We had rather a splendid weekend in Mevagissey, Cornwall. Last year at the same time, in between bouts of lockdown we travelled down to the small Cornish village because the 2020 Meva Shanty Fest had been supposed to take place in which our best local shanty-chaps, the Beach’d Buoys were to have performed. Festival postponed, a group of us still descended on the village as we had accommodation booked and we felt we needed a break. We had a lovely weekend then, and this year, when Meva Shanty Fest was actually running, it was even better. A little background to those who don’t know this picturesque village and fishing port was named after Saints Meva and Issy and is on the south Cornish coast, about five miles from St Austell. The village climbs from the harbour up extremely steep lanes and streets – we know how extremely steep they are because our delightful bed and breakfast accommodation, Tregorran Guest House was halfway up one!
Shanties are the work songs of sailors and mariners, no doubt going back for as long as people have been at sea and doing tasks such as hauling up anchors and sails which are helped by rhythmic singing. Entertainment on the old ships was limited to story telling and singing, and recently what used to be thought of as quaint folk songs have justifiably become very popular, and people everywhere (still mostly men as traditionally only men were at sea) are creating and joining shanty groups. My husband and several of his friends are in the aforementioned Beach’d Buoys, and practice for the fun of it, but also so they are good enough to perform locally to raise money for a children’s hospice. When I was at junior school we (and every other junior school child in the country) had music and singing lessons, and we sang many of these traditional songs, so most people know them and can join in when the modern bands sing. Because of the interest, other less well-known songs have been added to the repertoire, and some bands even write their own new ones.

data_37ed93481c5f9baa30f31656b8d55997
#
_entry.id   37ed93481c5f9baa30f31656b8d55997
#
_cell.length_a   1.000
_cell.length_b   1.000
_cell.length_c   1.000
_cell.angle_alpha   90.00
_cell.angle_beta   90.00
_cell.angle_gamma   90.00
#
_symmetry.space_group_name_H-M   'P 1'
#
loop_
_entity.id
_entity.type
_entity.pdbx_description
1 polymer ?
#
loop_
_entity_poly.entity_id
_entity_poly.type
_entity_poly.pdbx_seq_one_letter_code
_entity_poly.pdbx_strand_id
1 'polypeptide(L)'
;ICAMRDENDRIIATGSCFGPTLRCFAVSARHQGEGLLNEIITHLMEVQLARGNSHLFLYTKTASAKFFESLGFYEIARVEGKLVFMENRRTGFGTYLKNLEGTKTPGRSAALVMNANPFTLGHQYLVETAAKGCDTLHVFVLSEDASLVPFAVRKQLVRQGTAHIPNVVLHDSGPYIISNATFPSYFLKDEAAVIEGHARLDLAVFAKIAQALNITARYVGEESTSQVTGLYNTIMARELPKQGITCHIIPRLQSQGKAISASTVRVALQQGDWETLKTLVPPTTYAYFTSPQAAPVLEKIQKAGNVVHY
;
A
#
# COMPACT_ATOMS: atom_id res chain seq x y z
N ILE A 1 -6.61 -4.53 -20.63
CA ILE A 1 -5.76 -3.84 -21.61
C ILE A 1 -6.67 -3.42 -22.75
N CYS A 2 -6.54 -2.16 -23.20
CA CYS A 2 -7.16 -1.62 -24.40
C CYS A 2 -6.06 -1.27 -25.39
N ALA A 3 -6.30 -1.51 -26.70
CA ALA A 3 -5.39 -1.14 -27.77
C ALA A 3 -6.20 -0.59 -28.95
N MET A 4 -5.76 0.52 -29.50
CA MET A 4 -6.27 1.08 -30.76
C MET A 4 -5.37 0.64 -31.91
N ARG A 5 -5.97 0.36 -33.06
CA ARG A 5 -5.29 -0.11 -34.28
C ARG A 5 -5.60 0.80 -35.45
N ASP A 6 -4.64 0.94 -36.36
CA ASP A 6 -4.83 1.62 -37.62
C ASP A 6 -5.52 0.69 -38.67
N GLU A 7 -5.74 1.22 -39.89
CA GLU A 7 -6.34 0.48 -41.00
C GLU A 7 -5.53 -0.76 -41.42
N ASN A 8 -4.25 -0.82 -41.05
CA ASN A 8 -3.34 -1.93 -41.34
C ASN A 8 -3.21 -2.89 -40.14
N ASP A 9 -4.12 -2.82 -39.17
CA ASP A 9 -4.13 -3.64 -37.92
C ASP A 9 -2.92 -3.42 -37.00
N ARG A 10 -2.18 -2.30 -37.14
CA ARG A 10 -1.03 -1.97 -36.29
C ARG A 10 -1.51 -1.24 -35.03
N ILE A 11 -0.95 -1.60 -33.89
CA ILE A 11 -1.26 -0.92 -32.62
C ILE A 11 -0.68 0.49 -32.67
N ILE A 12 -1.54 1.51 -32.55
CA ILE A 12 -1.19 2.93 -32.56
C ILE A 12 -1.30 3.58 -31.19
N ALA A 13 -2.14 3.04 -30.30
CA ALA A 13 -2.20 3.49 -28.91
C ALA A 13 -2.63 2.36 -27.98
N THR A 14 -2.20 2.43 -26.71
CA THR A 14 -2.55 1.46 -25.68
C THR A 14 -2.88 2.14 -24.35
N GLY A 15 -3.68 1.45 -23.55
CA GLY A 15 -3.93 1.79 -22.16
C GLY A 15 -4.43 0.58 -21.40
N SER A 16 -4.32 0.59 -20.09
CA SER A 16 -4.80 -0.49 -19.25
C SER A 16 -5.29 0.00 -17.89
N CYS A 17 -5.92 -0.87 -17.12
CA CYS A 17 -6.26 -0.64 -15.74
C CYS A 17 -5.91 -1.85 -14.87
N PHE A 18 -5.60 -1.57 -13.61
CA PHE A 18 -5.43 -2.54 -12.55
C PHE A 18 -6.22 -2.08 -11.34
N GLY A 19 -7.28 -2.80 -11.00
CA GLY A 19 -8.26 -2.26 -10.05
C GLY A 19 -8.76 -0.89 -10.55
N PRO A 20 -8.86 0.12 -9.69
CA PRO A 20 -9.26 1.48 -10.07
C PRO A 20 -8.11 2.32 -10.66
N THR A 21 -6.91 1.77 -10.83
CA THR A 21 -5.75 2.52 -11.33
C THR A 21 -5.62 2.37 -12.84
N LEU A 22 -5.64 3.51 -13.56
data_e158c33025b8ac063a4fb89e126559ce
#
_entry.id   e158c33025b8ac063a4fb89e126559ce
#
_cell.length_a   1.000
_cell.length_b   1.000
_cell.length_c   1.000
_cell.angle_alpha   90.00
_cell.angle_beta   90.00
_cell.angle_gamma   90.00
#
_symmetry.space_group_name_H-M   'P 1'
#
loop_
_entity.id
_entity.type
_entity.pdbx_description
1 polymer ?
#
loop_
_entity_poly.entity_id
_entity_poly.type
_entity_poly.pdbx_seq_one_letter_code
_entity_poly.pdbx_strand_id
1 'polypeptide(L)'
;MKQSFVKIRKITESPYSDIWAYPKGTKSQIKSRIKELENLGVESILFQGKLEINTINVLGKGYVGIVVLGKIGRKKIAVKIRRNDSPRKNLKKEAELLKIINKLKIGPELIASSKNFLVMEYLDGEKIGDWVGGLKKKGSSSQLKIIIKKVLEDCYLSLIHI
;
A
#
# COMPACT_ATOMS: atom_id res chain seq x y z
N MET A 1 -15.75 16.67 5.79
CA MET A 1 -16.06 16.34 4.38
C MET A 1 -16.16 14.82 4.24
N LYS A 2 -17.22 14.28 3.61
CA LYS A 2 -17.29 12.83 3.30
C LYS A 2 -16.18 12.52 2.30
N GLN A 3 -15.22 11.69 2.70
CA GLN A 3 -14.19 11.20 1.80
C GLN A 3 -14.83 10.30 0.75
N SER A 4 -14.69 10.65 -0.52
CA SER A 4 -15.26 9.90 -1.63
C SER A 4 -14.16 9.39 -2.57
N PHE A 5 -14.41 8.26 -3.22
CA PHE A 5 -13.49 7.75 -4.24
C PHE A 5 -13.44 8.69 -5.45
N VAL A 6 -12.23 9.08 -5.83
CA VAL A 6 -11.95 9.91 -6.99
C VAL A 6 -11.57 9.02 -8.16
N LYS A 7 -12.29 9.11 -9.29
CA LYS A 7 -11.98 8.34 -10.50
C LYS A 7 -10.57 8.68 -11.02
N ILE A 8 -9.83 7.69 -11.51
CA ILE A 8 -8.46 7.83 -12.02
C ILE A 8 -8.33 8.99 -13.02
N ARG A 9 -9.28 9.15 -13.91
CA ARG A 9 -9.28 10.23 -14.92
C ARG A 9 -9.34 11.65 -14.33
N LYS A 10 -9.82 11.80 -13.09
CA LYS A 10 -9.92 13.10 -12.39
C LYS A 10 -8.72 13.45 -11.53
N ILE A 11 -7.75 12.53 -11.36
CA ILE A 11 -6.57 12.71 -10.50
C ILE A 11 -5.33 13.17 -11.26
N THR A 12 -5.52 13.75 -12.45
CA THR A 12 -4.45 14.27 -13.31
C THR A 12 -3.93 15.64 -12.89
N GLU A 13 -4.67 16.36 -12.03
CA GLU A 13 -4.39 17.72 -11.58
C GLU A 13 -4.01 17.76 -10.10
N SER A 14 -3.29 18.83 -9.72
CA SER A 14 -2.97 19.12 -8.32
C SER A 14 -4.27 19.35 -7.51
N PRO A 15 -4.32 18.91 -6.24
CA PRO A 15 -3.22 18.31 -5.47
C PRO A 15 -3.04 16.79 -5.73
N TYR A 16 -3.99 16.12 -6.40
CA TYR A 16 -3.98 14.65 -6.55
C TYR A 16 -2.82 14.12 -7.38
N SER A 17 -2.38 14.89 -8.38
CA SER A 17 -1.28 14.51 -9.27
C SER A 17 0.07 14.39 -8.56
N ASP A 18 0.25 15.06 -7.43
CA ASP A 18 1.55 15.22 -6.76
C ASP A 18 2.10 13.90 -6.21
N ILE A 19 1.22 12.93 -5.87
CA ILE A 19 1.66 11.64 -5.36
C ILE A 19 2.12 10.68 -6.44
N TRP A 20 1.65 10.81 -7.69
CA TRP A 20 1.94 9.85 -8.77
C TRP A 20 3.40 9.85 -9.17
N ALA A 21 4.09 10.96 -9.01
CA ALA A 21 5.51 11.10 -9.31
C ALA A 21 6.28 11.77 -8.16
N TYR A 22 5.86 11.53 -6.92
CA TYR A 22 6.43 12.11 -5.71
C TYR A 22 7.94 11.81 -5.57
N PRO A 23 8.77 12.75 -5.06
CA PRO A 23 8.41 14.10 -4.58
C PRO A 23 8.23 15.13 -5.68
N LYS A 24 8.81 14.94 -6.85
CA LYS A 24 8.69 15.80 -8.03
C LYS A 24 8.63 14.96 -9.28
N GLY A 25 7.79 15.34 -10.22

We had a great time, the sun shone, the skies were blue, the air was balmy, the brilliant Buoys had three great gigs with much appreciative applause from the audiences, we visited splendid pubs, had excellent meals everywhere we ate, enjoyed ice-cream and beer (Not at the same time) heard some other really good bands including Short Drag Roger, our fellow Westonians the Steepholmers and a neighbouring band from Bristol, Storm Force Ten. We look forward to seeing them again next year, and hope we’re once again blessed by the weather!
Here is a link to our local band, the Beach’d Buoys: https://www.thebeachdbuoys.com/
Here is a link to the Meva Festival: https://www.mevashantyfest.co.uk/
Here is a link to our fabulous accommodation: https://www.tregorran.co.uk/